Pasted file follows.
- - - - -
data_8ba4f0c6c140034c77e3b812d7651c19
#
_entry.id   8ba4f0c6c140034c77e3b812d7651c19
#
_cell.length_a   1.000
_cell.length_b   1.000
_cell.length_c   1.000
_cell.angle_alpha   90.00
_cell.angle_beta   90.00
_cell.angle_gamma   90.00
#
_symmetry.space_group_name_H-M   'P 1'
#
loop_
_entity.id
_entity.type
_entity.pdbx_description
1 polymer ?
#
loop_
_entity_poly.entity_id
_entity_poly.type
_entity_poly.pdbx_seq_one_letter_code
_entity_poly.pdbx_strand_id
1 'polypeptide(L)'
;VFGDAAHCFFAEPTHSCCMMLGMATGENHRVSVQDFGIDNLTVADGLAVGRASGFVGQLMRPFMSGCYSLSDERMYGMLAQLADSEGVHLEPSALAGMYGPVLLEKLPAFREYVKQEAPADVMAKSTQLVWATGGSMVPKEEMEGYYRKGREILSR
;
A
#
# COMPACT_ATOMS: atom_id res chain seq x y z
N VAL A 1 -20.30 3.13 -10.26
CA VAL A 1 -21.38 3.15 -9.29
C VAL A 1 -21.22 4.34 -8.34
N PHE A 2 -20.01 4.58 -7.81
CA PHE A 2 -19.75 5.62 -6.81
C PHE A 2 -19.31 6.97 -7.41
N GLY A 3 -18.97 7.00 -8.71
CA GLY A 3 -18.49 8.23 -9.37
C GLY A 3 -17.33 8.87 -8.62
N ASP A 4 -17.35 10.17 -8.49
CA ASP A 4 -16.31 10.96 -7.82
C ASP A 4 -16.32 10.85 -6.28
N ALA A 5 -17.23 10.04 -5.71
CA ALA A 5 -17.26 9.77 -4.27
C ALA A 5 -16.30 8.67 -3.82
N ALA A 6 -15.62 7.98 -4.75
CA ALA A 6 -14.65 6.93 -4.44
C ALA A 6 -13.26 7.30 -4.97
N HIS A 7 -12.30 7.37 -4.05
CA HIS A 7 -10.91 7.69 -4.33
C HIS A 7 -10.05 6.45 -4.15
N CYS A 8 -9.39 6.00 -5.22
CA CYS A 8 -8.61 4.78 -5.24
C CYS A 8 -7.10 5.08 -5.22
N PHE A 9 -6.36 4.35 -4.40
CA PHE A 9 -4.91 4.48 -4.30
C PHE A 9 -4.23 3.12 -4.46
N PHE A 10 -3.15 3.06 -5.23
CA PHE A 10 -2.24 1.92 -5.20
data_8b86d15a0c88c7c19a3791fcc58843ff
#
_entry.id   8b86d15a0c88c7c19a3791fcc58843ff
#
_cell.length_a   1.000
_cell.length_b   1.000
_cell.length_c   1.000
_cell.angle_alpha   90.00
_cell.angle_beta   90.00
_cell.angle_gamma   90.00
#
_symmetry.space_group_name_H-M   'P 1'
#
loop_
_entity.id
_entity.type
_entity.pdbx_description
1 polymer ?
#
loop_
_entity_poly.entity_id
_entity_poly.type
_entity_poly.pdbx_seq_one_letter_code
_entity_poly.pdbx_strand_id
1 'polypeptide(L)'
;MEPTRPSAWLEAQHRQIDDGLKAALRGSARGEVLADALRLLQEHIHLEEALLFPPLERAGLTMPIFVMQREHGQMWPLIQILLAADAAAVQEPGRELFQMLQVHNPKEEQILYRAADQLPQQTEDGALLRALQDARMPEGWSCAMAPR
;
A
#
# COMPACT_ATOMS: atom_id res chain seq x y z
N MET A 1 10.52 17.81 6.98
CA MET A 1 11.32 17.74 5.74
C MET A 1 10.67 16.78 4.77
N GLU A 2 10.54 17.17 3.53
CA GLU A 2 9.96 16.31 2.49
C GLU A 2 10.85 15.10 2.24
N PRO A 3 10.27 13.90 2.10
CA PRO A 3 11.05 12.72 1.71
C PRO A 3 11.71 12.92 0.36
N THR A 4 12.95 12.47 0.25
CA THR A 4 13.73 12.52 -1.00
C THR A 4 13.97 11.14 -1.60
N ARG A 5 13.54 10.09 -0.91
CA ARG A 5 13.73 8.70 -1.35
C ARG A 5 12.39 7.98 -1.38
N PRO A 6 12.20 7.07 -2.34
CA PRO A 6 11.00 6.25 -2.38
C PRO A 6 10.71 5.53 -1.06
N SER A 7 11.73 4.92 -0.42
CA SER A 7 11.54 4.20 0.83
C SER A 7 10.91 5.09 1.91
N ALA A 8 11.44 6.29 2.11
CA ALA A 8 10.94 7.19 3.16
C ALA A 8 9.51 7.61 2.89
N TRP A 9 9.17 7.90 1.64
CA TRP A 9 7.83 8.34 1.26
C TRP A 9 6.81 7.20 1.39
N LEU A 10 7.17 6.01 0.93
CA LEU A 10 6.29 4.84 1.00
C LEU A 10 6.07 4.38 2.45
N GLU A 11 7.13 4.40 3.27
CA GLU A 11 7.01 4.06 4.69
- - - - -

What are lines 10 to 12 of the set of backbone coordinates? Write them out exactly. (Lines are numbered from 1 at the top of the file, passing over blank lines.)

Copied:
_cell.angle_gamma   90.00
#
_symmetry.space_group_name_H-M   'P 1'